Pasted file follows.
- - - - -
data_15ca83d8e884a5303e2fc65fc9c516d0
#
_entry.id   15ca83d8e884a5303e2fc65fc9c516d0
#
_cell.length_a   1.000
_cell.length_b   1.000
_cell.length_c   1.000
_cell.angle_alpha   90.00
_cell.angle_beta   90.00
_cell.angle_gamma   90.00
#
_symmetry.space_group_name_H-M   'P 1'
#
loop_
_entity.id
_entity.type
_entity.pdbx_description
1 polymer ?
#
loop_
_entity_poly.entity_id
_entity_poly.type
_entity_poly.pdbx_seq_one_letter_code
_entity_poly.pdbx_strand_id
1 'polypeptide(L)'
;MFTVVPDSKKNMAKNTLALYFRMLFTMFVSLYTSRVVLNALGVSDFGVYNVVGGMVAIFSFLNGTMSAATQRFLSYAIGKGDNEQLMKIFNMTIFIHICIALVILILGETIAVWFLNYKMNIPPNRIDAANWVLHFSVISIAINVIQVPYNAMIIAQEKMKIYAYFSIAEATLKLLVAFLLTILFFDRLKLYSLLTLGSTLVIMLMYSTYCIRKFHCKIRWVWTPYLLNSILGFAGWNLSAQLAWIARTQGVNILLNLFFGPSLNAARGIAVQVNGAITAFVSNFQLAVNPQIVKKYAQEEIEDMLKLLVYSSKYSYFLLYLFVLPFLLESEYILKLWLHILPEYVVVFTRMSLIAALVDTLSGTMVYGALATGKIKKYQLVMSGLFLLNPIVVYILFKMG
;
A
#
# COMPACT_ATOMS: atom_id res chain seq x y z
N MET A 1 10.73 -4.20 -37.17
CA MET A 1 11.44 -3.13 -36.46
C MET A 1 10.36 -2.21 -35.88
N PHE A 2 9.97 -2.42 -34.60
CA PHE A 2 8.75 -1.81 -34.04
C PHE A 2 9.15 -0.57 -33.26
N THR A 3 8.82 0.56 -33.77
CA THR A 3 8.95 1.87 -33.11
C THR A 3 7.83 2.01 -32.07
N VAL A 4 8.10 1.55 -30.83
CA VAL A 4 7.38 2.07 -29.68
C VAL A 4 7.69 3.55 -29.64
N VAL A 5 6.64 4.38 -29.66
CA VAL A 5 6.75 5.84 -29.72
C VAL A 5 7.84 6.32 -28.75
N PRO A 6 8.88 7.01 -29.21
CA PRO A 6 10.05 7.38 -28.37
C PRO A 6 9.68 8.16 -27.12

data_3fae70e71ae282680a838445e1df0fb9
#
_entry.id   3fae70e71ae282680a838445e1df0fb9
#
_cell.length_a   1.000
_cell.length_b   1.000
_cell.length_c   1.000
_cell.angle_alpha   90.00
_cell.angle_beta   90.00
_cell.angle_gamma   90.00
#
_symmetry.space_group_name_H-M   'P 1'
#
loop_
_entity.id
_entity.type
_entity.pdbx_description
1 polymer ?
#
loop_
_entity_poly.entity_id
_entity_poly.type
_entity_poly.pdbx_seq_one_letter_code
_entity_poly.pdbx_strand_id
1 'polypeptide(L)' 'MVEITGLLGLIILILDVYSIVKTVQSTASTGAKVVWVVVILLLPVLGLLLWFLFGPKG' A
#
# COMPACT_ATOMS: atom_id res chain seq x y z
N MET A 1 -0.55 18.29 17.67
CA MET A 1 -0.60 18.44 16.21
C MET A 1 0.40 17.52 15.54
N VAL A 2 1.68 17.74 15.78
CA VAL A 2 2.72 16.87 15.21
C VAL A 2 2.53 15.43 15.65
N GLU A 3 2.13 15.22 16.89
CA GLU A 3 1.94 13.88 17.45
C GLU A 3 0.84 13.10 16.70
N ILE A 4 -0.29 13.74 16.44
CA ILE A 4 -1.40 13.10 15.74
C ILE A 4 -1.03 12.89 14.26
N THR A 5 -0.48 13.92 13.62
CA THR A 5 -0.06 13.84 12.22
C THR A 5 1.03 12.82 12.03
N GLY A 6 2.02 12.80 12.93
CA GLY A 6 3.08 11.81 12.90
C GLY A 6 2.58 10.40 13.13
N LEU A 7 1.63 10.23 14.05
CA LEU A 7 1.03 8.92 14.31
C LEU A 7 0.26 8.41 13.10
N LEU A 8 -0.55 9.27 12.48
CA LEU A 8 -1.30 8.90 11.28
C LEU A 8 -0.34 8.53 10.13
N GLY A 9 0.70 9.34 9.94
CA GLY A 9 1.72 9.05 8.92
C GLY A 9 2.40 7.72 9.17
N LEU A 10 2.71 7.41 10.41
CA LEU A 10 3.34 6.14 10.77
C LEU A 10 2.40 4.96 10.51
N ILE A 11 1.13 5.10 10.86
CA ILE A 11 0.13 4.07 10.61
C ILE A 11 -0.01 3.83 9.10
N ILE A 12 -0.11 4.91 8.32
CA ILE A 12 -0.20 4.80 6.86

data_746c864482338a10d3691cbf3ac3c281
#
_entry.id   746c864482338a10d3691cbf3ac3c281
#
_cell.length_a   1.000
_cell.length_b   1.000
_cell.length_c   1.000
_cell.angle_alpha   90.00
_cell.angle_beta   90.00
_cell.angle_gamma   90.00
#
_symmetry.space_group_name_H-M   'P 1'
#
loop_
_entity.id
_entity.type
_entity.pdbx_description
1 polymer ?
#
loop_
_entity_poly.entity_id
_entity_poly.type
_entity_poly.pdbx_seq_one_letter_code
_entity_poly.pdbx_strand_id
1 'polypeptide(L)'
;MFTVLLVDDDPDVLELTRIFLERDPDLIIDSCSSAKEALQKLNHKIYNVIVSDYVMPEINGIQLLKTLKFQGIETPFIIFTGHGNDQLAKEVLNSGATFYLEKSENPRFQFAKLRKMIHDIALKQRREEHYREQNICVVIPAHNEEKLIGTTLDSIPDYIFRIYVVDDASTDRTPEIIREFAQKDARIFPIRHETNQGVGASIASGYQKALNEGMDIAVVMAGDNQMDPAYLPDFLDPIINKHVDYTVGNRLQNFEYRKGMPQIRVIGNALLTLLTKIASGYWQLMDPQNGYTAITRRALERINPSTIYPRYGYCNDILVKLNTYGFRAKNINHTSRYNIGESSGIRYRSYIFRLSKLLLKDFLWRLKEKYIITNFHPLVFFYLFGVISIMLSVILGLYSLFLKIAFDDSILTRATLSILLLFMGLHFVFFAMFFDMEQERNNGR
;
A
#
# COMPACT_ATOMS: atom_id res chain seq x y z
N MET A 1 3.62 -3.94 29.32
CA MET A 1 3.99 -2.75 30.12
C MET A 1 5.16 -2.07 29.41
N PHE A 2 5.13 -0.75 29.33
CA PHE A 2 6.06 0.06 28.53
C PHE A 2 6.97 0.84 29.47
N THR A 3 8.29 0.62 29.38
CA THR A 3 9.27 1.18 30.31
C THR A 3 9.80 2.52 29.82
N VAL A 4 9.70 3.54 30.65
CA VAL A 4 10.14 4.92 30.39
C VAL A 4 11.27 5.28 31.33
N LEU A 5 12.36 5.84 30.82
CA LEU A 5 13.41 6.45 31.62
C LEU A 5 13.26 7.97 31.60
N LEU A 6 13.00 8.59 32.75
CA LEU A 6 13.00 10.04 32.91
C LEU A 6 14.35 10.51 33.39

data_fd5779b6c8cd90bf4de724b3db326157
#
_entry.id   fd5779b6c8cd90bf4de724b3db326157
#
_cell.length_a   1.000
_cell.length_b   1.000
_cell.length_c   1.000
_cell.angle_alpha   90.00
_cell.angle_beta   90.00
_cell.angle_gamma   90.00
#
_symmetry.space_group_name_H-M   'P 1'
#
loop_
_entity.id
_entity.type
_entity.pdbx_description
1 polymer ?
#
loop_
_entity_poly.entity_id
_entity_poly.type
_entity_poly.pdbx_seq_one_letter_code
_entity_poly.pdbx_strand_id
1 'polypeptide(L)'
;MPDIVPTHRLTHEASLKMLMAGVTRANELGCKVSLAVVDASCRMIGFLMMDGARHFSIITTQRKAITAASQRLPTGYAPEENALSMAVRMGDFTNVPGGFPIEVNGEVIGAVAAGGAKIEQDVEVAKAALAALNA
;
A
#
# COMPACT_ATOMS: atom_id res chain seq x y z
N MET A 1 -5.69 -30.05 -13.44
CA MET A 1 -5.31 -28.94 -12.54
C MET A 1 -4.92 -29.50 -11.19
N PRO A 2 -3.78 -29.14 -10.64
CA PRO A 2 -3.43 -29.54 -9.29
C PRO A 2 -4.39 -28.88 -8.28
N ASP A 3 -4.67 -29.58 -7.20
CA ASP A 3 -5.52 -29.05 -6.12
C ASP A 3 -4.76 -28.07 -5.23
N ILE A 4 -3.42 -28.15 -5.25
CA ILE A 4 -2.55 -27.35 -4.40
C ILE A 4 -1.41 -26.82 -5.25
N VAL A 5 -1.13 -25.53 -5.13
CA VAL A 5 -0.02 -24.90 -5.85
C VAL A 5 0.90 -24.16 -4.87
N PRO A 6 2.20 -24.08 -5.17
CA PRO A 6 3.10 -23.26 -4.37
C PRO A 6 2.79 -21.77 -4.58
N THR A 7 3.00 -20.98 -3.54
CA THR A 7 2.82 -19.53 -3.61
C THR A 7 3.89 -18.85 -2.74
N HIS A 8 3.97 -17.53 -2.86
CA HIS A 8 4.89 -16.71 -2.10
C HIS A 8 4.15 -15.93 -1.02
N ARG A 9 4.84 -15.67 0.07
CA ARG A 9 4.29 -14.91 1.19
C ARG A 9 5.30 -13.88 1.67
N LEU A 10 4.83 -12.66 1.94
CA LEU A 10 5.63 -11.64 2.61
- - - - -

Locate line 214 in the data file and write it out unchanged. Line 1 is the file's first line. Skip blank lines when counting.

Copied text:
CA ARG A 9 4.29 -14.91 1.19